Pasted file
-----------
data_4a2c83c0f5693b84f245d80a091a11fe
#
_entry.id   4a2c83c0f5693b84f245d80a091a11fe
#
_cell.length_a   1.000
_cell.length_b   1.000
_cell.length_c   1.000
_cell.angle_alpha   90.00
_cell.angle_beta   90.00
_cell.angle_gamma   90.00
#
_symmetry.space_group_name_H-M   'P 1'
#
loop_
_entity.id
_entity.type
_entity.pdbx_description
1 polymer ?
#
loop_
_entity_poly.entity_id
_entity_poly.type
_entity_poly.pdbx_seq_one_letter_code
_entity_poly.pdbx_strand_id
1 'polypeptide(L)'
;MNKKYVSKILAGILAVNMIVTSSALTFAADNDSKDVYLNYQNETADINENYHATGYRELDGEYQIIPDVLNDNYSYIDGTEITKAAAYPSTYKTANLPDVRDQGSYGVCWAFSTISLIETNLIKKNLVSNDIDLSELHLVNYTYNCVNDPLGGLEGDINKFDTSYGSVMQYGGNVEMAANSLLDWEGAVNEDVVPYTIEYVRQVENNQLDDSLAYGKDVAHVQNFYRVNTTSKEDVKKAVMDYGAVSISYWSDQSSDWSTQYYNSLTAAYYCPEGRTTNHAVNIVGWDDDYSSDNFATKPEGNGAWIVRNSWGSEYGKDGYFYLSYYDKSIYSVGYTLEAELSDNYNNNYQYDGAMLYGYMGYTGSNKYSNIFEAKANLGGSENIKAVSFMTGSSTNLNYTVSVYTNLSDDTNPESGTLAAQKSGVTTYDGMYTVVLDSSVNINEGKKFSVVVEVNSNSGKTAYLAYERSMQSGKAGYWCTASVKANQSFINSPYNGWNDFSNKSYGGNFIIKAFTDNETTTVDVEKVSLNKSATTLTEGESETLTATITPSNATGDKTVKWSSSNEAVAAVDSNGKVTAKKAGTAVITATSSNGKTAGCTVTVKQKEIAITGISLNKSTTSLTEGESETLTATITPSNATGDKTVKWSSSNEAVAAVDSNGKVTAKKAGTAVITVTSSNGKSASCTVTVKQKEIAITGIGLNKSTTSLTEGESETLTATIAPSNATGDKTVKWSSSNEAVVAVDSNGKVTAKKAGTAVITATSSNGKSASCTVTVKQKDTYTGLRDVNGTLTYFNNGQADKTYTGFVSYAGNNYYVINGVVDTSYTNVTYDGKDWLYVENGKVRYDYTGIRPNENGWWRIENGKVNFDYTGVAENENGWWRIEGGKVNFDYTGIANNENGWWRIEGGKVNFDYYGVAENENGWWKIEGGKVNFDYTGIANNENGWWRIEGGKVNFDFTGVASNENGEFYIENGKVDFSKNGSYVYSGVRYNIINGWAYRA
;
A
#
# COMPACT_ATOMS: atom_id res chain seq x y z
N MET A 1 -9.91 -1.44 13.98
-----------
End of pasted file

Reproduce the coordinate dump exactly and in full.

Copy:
data_4a2c83c0f5693b84f245d80a091a11fe
#
_entry.id   4a2c83c0f5693b84f245d80a091a11fe
#
_cell.length_a   1.000
_cell.length_b   1.000
_cell.length_c   1.000
_cell.angle_alpha   90.00
_cell.angle_beta   90.00
_cell.angle_gamma   90.00
#
_symmetry.space_group_name_H-M   'P 1'
#
loop_
_entity.id
_entity.type
_entity.pdbx_description
1 polymer ?
#
loop_
_entity_poly.entity_id
_entity_poly.type
_entity_poly.pdbx_seq_one_letter_code
_entity_poly.pdbx_strand_id
1 'polypeptide(L)'
;MNKKYVSKILAGILAVNMIVTSSALTFAADNDSKDVYLNYQNETADINENYHATGYRELDGEYQIIPDVLNDNYSYIDGTEITKAAAYPSTYKTANLPDVRDQGSYGVCWAFSTISLIETNLIKKNLVSNDIDLSELHLVNYTYNCVNDPLGGLEGDINKFDTSYGSVMQYGGNVEMAANSLLDWEGAVNEDVVPYTIEYVRQVENNQLDDSLAYGKDVAHVQNFYRVNTTSKEDVKKAVMDYGAVSISYWSDQSSDWSTQYYNSLTAAYYCPEGRTTNHAVNIVGWDDDYSSDNFATKPEGNGAWIVRNSWGSEYGKDGYFYLSYYDKSIYSVGYTLEAELSDNYNNNYQYDGAMLYGYMGYTGSNKYSNIFEAKANLGGSENIKAVSFMTGSSTNLNYTVSVYTNLSDDTNPESGTLAAQKSGVTTYDGMYTVVLDSSVNINEGKKFSVVVEVNSNSGKTAYLAYERSMQSGKAGYWCTASVKANQSFINSPYNGWNDFSNKSYGGNFIIKAFTDNETTTVDVEKVSLNKSATTLTEGESETLTATITPSNATGDKTVKWSSSNEAVAAVDSNGKVTAKKAGTAVITATSSNGKTAGCTVTVKQKEIAITGISLNKSTTSLTEGESETLTATITPSNATGDKTVKWSSSNEAVAAVDSNGKVTAKKAGTAVITVTSSNGKSASCTVTVKQKEIAITGIGLNKSTTSLTEGESETLTATIAPSNATGDKTVKWSSSNEAVVAVDSNGKVTAKKAGTAVITATSSNGKSASCTVTVKQKDTYTGLRDVNGTLTYFNNGQADKTYTGFVSYAGNNYYVINGVVDTSYTNVTYDGKDWLYVENGKVRYDYTGIRPNENGWWRIENGKVNFDYTGVAENENGWWRIEGGKVNFDYTGIANNENGWWRIEGGKVNFDYYGVAENENGWWKIEGGKVNFDYTGIANNENGWWRIEGGKVNFDFTGVASNENGEFYIENGKVDFSKNGSYVYSGVRYNIINGWAYRA
;
A
#
# COMPACT_ATOMS: atom_id res chain seq x y z
N MET A 1 -9.91 -1.44 13.98